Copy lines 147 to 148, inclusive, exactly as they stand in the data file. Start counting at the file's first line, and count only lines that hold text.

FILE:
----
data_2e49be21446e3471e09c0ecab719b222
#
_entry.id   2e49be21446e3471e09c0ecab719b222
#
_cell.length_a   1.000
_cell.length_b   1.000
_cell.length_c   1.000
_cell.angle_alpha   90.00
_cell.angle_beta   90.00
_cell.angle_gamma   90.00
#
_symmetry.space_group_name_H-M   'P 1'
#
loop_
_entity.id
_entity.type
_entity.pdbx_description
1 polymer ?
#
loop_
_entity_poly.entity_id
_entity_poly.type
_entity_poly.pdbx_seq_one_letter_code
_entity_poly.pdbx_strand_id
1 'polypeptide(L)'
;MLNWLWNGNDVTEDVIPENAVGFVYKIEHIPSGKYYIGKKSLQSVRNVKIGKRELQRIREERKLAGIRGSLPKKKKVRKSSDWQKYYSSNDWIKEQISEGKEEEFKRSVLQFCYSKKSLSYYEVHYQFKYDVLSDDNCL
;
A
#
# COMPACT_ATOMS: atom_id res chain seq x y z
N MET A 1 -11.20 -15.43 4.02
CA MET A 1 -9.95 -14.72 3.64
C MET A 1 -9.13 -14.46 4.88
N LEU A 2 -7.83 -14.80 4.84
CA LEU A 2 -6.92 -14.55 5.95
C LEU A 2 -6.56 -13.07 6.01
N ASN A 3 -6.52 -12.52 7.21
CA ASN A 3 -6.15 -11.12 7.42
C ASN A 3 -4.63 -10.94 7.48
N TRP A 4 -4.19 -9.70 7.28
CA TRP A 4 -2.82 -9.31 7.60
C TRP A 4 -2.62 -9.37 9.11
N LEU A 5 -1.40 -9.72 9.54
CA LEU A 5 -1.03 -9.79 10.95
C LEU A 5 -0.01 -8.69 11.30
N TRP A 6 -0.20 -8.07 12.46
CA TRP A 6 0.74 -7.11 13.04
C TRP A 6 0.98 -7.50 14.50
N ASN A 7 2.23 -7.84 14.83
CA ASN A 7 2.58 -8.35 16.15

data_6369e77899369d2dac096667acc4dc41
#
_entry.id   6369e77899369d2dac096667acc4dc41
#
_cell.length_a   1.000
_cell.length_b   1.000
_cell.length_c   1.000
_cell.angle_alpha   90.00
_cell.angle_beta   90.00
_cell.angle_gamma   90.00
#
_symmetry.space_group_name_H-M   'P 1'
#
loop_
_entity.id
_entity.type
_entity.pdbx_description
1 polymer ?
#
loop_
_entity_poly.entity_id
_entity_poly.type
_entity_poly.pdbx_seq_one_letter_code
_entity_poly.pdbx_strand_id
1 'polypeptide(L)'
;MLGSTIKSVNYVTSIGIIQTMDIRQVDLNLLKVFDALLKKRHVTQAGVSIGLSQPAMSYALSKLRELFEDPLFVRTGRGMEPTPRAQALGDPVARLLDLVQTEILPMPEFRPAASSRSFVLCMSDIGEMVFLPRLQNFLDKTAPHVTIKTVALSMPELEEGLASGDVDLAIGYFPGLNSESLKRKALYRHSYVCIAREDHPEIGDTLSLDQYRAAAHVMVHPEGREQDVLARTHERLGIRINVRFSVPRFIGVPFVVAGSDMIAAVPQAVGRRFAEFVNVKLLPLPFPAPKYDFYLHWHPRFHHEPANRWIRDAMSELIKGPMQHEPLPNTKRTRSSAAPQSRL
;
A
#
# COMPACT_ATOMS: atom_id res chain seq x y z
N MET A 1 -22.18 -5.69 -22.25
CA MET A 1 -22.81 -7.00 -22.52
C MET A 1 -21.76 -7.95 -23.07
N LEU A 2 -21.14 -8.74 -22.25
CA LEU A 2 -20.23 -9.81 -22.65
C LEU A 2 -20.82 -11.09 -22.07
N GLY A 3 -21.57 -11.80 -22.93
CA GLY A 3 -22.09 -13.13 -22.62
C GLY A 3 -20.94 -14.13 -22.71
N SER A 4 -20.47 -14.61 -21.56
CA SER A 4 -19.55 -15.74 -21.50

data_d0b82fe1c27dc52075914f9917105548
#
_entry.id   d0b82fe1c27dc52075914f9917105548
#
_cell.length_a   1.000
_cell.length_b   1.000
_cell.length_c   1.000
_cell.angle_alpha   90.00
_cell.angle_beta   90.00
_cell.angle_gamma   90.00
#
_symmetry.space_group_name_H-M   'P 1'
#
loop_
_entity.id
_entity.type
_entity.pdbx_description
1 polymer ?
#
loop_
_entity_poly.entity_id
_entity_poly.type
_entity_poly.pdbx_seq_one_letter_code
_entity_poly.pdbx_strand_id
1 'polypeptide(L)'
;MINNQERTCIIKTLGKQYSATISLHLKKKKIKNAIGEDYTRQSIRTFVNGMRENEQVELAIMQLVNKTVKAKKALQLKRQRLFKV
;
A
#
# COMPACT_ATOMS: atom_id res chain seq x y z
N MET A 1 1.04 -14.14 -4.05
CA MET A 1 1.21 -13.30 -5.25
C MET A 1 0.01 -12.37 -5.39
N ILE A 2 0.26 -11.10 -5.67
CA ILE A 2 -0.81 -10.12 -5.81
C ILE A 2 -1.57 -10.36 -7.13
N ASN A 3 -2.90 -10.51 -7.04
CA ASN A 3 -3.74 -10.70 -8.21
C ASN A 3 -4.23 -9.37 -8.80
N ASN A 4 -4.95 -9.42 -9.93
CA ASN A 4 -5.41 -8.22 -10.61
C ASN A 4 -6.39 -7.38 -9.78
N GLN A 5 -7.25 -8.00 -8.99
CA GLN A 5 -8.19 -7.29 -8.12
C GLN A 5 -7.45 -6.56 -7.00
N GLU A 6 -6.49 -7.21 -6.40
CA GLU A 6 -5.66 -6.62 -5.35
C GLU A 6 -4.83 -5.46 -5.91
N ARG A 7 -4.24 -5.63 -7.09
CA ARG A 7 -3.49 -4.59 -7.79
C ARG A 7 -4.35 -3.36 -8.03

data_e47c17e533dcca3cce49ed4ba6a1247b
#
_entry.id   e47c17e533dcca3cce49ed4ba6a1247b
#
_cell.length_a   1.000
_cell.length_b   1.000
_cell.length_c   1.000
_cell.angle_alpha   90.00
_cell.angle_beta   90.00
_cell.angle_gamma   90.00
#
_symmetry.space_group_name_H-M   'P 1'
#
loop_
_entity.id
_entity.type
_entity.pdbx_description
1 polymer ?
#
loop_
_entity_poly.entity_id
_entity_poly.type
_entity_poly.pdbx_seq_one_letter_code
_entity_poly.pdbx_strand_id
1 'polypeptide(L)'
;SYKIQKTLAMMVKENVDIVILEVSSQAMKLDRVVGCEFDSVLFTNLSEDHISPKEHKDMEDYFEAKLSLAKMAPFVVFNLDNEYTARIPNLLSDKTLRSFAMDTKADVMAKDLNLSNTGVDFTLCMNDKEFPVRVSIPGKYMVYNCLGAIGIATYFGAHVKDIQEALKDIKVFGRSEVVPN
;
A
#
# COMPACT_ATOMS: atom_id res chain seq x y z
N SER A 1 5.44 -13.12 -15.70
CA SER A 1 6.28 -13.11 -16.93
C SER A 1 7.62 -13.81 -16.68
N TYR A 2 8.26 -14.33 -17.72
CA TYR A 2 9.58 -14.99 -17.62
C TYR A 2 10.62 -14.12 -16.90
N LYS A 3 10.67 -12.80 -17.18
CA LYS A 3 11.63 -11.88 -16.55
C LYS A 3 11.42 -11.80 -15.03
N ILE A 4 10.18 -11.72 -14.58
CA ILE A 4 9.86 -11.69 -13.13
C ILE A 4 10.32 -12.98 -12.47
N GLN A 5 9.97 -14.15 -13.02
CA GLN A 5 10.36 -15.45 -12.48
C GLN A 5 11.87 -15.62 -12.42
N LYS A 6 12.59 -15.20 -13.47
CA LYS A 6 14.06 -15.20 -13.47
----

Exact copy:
_cell.length_a   1.000
_cell.length_b   1.000